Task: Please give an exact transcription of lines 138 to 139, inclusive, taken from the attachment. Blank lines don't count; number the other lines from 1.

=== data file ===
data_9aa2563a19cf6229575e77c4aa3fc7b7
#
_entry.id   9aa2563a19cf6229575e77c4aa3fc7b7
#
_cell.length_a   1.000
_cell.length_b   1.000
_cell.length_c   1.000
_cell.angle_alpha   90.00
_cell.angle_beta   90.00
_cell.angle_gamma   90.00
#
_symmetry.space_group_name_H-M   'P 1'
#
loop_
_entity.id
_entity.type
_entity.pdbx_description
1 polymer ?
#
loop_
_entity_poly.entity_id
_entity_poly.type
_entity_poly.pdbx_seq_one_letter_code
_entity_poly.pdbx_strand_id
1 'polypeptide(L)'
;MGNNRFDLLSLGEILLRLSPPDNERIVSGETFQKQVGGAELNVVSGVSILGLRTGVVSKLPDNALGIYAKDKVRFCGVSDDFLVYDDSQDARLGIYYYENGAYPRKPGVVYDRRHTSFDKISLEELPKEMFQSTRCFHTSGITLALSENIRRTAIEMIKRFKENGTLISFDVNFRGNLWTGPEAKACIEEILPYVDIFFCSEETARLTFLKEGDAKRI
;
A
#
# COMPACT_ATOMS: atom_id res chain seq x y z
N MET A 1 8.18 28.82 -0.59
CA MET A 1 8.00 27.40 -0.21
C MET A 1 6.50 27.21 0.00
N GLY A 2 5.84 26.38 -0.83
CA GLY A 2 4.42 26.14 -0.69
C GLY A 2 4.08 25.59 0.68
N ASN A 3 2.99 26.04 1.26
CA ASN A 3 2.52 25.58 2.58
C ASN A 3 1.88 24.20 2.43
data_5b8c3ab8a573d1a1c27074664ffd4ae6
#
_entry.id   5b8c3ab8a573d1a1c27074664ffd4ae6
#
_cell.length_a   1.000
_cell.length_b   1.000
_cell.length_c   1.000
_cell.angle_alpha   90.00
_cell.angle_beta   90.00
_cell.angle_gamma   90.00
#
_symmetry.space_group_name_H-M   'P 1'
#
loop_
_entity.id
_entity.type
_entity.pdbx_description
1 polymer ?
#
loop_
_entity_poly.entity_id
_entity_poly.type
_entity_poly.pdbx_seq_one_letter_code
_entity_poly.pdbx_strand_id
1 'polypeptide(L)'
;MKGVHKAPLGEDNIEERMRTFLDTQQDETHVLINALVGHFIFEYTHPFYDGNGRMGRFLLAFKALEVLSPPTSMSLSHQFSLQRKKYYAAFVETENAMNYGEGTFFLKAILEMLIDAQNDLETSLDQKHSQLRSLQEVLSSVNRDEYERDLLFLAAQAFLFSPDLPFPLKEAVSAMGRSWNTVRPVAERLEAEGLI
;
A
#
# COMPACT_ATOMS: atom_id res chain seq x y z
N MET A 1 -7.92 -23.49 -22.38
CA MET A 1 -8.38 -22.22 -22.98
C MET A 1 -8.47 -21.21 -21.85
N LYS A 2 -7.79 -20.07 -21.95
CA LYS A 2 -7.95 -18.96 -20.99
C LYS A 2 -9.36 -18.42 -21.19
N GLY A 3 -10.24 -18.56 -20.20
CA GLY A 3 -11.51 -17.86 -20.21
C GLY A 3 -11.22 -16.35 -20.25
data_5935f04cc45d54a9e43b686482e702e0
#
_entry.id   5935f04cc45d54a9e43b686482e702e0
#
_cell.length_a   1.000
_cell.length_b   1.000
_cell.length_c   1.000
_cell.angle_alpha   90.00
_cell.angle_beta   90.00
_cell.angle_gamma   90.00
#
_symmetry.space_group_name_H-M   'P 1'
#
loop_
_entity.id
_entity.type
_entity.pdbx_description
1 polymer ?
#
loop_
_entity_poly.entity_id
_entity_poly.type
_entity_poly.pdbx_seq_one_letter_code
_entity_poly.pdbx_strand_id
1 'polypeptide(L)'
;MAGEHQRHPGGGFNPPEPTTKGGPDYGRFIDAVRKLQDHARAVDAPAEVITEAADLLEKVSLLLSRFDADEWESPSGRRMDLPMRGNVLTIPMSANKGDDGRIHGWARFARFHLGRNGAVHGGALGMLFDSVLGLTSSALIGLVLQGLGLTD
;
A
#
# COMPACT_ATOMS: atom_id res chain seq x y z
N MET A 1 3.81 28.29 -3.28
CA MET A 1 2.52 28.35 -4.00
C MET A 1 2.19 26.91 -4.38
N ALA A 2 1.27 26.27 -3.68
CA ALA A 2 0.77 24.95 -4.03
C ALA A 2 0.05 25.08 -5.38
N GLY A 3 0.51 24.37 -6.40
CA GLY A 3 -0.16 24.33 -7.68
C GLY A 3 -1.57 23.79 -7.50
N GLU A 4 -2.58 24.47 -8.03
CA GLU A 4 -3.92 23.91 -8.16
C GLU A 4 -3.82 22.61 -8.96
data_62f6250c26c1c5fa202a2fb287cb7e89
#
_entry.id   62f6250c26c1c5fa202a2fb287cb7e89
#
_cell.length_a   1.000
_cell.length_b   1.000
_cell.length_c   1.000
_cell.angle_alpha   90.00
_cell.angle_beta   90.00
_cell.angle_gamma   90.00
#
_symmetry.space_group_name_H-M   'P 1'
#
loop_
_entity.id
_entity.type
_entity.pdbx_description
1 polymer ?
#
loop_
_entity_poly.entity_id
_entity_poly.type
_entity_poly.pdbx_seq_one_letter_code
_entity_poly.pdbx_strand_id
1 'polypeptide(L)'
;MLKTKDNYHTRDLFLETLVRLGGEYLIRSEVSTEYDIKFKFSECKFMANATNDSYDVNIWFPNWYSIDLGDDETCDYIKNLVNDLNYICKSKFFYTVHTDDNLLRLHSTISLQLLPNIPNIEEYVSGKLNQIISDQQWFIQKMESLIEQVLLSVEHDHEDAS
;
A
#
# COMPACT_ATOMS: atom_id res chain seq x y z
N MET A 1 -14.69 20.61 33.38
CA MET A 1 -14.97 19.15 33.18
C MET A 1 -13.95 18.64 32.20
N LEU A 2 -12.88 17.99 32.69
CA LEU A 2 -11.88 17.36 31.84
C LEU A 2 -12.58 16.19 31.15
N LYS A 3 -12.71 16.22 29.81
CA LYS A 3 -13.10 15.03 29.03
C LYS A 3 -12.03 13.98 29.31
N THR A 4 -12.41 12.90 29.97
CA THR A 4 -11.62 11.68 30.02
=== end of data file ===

1 polymer ?
#